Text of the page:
Secondly, and with apologies to the wife, Carey Mulligan. To be clear, this is not a sordid sexually-motivated affair (although there was THAT shower-scene in "Shame") but a deep love of her acting talents and screen presence. This is a love affair long in the making, beginning ten years ago with her startling presence in Bleak House at the age of 20 (looking much, much younger); her stunning minx-like Dr Who performance as Sally Sparrow in "Blink"; and on through her breakout movie performance in "An Education" in 2009.
Where Mulligan excels is in roles where she can play a strong, confident and independent woman, so the role of Bathsheba is perfect for her. She is utterly believable as the 1870's landowner holding her own against the men-folk, and even pulling off the somewhat out-of-character plot twist half-way through the film.
The supporting cast is also excellent. The ever-reliable Sheen ("The Queen"; "Frost/Nixon") delivers a heart-breaking performance as the love-lorn Boldwood; Schoenaerts (recently in "Suite Française") is manly enough with a scythe to no doubt set female hearts a flutter; and Sturridge is deliciously unpleasant in his powerful role.
Above all, this is just a crackingly good story, through David ("One Day") Nicholls's tight screenplay. If you decide to avoid this film because it is "old stuff", think again. The roller-coaster ride of the plot gives UK and US 'soaps' a good run for their money in the drama stakes, and the denouement is both surprising and satisfying.
Direction is by the relatively unknown (to me at least) Thomas Vinterberg ("The Hunt"), but big kudos needs to go to Vinterburg's collaborator Charlotte Bruus Christensen for the stunning cinematography: some of the scenes (notably the harvesting scene towards the end of the movie) are bucolically gorgeous.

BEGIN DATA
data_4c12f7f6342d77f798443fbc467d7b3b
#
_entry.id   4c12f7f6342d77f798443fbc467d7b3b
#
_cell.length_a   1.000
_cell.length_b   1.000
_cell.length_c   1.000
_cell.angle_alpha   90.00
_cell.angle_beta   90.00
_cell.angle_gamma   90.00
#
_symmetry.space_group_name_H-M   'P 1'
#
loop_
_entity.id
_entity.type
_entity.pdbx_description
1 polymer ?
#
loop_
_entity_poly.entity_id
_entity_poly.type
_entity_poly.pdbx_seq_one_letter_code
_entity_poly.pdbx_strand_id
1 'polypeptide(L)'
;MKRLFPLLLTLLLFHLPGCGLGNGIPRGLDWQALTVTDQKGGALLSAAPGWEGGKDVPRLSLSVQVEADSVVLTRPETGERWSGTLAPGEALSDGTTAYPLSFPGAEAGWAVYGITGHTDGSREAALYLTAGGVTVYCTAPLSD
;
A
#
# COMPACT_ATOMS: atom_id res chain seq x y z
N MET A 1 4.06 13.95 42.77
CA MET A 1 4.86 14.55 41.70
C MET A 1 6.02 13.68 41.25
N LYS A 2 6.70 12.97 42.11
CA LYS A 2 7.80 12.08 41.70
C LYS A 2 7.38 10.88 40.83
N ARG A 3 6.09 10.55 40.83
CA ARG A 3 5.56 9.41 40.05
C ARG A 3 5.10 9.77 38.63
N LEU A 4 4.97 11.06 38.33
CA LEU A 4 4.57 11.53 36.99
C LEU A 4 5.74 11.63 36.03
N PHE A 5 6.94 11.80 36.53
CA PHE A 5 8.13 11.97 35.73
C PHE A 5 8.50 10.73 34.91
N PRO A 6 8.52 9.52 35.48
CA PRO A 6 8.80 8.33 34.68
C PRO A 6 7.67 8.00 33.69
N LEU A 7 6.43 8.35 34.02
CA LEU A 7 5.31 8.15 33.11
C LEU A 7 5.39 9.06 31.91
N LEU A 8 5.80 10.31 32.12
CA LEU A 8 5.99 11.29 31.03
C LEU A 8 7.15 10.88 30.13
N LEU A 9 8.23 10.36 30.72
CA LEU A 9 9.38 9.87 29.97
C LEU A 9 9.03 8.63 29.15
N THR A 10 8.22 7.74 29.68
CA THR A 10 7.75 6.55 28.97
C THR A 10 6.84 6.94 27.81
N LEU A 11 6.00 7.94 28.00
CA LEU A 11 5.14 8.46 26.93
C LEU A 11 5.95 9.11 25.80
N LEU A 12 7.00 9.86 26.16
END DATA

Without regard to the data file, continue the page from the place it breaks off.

Also worth noting is the soundtrack by the brilliant but sparingly used Craig Armstrong ("Love Actually", "The Great Gatsby") which is luscious and suits the film to a tee. The woodland rendezvous scene makes your hair stand on end and this is largely down to the music combined with Claire Simpson's excellent editing.
I struggle to find aspects to criticise. I was gripped, and suitably shocked at the right moments, which is just what you want for a good night out at the movies. Having already praised the cinematography, one gripe I would have is with the lens flare at the end of the film (natural this time, rather than of the JJ Abrams variety) which was annoyingly distracting to me in the closing scene: but I recognise this is a personal complaint that I might be alone in.
Just a word of warning as well for animal lovers: that despite it being a UK 12A certificate, there are some pretty torrid scenes with sheep and a dog that might upset sensitive viewers - perhaps it should have been given a "Ewe" certificate (that joke will only work for UK readers!).
In summary, this is a treat for a more elderly audience, but should be a must see for audiences of all ages as a rollicking good tale, well told and beautifully shot.